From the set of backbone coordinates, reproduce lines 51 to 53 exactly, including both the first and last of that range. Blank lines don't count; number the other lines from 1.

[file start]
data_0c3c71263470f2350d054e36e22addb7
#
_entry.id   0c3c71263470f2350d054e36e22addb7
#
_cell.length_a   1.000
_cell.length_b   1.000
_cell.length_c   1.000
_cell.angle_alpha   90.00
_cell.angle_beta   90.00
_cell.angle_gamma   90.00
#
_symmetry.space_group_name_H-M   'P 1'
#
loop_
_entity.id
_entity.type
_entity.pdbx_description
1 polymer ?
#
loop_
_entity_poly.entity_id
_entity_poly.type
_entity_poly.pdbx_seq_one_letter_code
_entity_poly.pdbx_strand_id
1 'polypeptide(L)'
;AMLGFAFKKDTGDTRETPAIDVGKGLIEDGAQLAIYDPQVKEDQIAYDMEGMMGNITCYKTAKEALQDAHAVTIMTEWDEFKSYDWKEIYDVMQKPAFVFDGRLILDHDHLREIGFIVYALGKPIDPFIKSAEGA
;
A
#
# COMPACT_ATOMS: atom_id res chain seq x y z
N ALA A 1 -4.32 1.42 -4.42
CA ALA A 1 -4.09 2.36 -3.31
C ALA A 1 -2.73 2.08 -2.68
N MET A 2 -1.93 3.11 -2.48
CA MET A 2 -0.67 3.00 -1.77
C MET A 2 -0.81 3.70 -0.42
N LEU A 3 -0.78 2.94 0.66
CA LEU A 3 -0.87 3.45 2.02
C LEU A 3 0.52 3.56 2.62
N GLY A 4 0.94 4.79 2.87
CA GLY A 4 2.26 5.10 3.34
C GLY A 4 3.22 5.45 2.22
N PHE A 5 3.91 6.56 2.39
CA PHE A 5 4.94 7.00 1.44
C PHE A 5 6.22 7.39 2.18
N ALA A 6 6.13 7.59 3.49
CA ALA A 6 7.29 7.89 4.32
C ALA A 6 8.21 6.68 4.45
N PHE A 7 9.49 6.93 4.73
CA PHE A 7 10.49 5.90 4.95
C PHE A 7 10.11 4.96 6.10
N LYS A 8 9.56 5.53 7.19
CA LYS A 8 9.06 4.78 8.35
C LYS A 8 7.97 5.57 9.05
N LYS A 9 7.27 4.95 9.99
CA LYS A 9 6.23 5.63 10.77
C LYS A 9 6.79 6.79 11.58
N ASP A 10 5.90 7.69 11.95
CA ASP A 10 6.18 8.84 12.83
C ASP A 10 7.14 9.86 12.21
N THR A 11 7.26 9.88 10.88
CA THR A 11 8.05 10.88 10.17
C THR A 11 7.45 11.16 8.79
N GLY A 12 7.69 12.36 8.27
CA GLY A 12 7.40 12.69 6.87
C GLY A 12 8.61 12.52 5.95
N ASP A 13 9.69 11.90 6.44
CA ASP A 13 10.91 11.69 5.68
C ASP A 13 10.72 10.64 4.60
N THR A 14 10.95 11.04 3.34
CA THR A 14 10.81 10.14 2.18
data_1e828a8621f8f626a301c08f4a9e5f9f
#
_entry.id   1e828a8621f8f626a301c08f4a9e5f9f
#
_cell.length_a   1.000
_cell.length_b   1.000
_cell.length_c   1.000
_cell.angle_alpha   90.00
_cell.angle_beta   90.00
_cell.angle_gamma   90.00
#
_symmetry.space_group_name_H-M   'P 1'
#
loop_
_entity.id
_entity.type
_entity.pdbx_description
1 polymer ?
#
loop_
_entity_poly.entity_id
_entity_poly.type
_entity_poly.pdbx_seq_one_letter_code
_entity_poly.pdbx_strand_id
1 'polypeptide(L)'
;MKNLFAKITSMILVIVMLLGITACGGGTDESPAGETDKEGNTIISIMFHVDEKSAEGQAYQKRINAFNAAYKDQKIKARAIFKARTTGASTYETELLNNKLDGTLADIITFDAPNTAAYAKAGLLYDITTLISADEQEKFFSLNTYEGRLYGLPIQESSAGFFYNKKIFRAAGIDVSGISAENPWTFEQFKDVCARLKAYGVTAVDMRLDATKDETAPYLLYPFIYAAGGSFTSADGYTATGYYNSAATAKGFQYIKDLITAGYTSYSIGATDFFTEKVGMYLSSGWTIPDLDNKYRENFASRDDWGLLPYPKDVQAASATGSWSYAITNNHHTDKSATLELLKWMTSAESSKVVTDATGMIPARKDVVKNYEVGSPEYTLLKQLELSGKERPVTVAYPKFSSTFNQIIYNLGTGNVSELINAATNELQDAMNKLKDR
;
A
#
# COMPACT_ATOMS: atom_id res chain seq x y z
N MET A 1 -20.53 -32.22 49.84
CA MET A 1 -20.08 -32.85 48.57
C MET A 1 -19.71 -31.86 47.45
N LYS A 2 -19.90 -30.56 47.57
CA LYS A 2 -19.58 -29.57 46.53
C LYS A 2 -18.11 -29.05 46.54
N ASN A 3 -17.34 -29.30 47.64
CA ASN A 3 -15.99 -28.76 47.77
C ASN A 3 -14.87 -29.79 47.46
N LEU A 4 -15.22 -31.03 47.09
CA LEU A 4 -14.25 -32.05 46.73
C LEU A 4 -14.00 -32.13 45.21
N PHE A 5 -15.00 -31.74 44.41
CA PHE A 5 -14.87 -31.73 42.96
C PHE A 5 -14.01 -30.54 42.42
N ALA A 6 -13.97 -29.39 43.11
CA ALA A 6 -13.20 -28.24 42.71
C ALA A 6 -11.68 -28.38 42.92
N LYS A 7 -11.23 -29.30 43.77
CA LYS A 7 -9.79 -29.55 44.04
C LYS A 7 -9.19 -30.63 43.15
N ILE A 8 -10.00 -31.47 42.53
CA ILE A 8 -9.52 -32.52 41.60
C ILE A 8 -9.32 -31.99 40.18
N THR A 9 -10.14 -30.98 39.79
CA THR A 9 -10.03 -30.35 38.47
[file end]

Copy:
C PHE A 7 10.11 4.96 6.10
N LYS A 8 9.56 5.53 7.19
CA LYS A 8 9.06 4.78 8.35